Tisbury voters in special meeting Tuesday
Town meetings will keep Tisbury voters busy for the next two Tuesday nights. A special town meeting on March 25 will be followed by the annual town meeting on April 1, with both scheduled to begin at 7:30 pm in the Tisbury School gymnasium.
A proposed spending plan for the money derived from ferry passenger fees and a request to provide an easement to a telecommunications company that wants to create a new fiber optic network are among the 15 articles that do not ask voters to appropriate tax dollars on the special town meeting warrant.
The special town meeting warrant includes several financial housekeeping items. Requests for town funding will be addressed at the annual town meeting.
The special and annual town meeting warrants include a notation after each article indicating whether the Tisbury's Finance and Advisory Committee (FinCom) recommends or does not recommend an article's passage, and the committee vote in favor or against. After a final review last week, the FinCom voted to recommend all but three of the articles on the special town meeting warrant.
FinCom chairman Muriel Mill said this week that committee members decided not to recommend two proposed zoning bylaw amendments, because they were unclear. The FinCom took no action on an article to grant an easement for a communications switching station on department of public works (DPW) property.
Article seven asks voters to approve adding a sentence to the definition of a detached accessory structure not used for human habitation that would prohibit any plumbing or plumbing fixtures.
FinCom members questioned whether that would prevent a homeowner from putting a water spigot for a hose on the side of a garage or shed for washing the car or watering lawns or gardens, Ms. Mill said.
Article eight, which proposes a definition for the term "attached" in the zoning bylaw, is ambiguous, Ms. Mill said. The wording in the article implies that no matter how many structures are attached to a building, it still will be considered one building if everything is connected.
Embarkation fees bylaw
Tuesday, voters will be asked to approve an embarkation fees bylaw that would establish a process for deciding how best to spend embarkation fee revenues. It is a sizable amount.
Tisbury received $255,168 this fiscal year from the legislatively imposed 50-cent surcharge on one-way ferry passenger tickets. The legislation intended that the money be used to mitigate the effects of ferry service on Tisbury and the other port towns or cities. Those uses include providing harbor services, public safety protection, emergency services, or infrastructure improvements.
Under the terms of the proposed bylaw, the selectmen will appoint a permanent Embarkation Fees Advisory Committee consisting of five members serving for a one-year term, to include a selectman, a FinCom member, one member of the Harbor Management Committee, and two members at-large from the community who do not serve on any other town board or committee.
The embarkation fees advisory committee will hold at least one annual public hearing about proposed expenditures, and make appropriation recommendations to the selectmen for inclusion in a warrant article.
Fiber optics network
An article submitted by the board of the DPW commissioners asks voters to grant an easement to Global Protection Communications System (GPCS) to construct a communication switching station for a fiber optic network on the DPW property at 115 High Point Lane.
GPCS chief operating officer Andrew Nanaa received a cautious response to his proposal for a fiber optic network when he met with up-Island town officials last summer. When he approached Tisbury with his company's request to build a switching station, the public works commissioners reviewed and approved it last fall.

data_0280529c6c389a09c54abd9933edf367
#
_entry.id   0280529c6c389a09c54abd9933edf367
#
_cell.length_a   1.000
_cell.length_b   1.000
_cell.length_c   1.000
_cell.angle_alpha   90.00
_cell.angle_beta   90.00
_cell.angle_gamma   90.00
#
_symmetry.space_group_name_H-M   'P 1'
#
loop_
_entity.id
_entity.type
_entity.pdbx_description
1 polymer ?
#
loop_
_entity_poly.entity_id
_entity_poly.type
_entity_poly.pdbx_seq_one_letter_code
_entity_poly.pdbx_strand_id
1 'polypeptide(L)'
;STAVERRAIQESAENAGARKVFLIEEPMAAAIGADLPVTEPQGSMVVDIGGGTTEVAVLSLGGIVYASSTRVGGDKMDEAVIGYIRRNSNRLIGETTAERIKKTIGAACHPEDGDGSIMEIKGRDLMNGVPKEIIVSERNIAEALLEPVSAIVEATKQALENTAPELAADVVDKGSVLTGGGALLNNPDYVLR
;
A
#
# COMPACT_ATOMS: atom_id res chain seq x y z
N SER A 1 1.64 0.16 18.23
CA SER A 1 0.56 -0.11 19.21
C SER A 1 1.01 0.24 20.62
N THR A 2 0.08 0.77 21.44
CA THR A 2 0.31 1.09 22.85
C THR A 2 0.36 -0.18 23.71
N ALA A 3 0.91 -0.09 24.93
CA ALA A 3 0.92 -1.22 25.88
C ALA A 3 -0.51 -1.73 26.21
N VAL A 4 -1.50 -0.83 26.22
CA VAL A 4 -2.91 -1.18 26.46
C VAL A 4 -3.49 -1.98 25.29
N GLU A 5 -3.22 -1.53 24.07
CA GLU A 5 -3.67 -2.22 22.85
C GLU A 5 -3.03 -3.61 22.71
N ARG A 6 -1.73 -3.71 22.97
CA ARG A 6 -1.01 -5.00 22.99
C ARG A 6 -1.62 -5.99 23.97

By allowing GPCS to build a 25 x 35 ft. square switching station for a fiber optic network on DPW property, in exchange Tisbury will receive a line for the sewer plant and a line for municipal facilities, DPW director Fred LaPiana explained this week.
The GPCS fiber optic system would enable the town to network computers and communications between municipal departments and facilities, including Tisbury School, and make it possible to connect the DPW and the town's central sewer system network with signals from sewer pump stations. GPCS has the ability to put the infrastructure in place for a fiber optic network with minimal disruption to roads, without trenching, Mr. LaPiana said.
At the start of the meeting the Tisbury planning board plans to present a power point overview of a recently completed draft municipal needs assessment study.
The draft assessment outlines space needs and priorities for various departments, inventories available properties and buildings, and suggests options for comprehensive municipal planning, including using the town hall annex property as the site for a new emergency services facility.
Tuesday night's presentation will reflect comment gathered at a public hearing held on March 12, said planning board co-chairman Henry Stephenson.
In other business voters will be asked to:
*Approve Tisbury's application for membership in the Cape and Vineyard Electric Cooperative (CVEC), a sister entity formed by Cape Light Compact (CLC), to allow the compact to own power-generation facilities, such as wind turbines, and sell the power at the wholesale level.
*Elect Charles Conroy, Janet Messineo, and Ronald Rose to a fish committee for the regulation of herring fishing at Chappaquonsett Pond and Creek.
*Approve a design for Tashmoo Park created by the Natural Playground Company on town property at the end of Lake Street.
*Increase late fees for failure to license a dog by March 1 to $5 for the first month, and by $5 for each successive month until the license fee is paid.
*Reduce the number of FinCom members from 13 to 11.